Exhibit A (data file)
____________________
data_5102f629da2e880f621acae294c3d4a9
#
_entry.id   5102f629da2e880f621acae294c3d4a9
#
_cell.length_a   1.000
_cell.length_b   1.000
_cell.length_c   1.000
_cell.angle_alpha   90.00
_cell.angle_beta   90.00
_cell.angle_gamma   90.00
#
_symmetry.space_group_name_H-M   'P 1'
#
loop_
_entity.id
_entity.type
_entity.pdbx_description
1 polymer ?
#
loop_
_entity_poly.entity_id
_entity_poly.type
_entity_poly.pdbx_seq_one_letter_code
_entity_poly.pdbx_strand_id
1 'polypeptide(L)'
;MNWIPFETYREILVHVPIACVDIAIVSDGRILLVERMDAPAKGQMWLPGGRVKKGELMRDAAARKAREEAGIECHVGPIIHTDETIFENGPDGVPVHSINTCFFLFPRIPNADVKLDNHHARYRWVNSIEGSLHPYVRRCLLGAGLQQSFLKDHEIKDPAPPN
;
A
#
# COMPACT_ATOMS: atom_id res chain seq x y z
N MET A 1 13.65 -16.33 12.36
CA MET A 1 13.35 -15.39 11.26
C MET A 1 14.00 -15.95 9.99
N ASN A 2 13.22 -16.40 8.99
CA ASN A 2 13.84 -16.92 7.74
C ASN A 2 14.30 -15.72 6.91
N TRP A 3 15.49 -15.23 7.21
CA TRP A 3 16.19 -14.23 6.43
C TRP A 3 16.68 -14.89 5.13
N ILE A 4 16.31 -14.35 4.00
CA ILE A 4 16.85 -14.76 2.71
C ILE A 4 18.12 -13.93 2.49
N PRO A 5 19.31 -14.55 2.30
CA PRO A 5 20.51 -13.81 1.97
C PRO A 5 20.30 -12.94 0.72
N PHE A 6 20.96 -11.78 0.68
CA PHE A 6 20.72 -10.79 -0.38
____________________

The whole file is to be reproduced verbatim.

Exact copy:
data_5102f629da2e880f621acae294c3d4a9
#
_entry.id   5102f629da2e880f621acae294c3d4a9
#
_cell.length_a   1.000
_cell.length_b   1.000
_cell.length_c   1.000
_cell.angle_alpha   90.00
_cell.angle_beta   90.00
_cell.angle_gamma   90.00
#
_symmetry.space_group_name_H-M   'P 1'
#
loop_
_entity.id
_entity.type
_entity.pdbx_description
1 polymer ?
#
loop_
_entity_poly.entity_id
_entity_poly.type
_entity_poly.pdbx_seq_one_letter_code
_entity_poly.pdbx_strand_id
1 'polypeptide(L)'
;MNWIPFETYREILVHVPIACVDIAIVSDGRILLVERMDAPAKGQMWLPGGRVKKGELMRDAAARKAREEAGIECHVGPIIHTDETIFENGPDGVPVHSINTCFFLFPRIPNADVKLDNHHARYRWVNSIEGSLHPYVRRCLLGAGLQQSFLKDHEIKDPAPPN
;
A
#
# COMPACT_ATOMS: atom_id res chain seq x y z
N MET A 1 13.65 -16.33 12.36
CA MET A 1 13.35 -15.39 11.26
C MET A 1 14.00 -15.95 9.99
N ASN A 2 13.22 -16.40 8.99
CA ASN A 2 13.84 -16.92 7.74
C ASN A 2 14.30 -15.72 6.91
N TRP A 3 15.49 -15.23 7.21
CA TRP A 3 16.19 -14.23 6.43
C TRP A 3 16.68 -14.89 5.13
N ILE A 4 16.31 -14.35 4.00
CA ILE A 4 16.85 -14.76 2.71
C ILE A 4 18.12 -13.93 2.49
N PRO A 5 19.31 -14.55 2.30
CA PRO A 5 20.51 -13.81 1.97
C PRO A 5 20.30 -12.94 0.72
N PHE A 6 20.96 -11.78 0.68
CA PHE A 6 20.72 -10.79 -0.38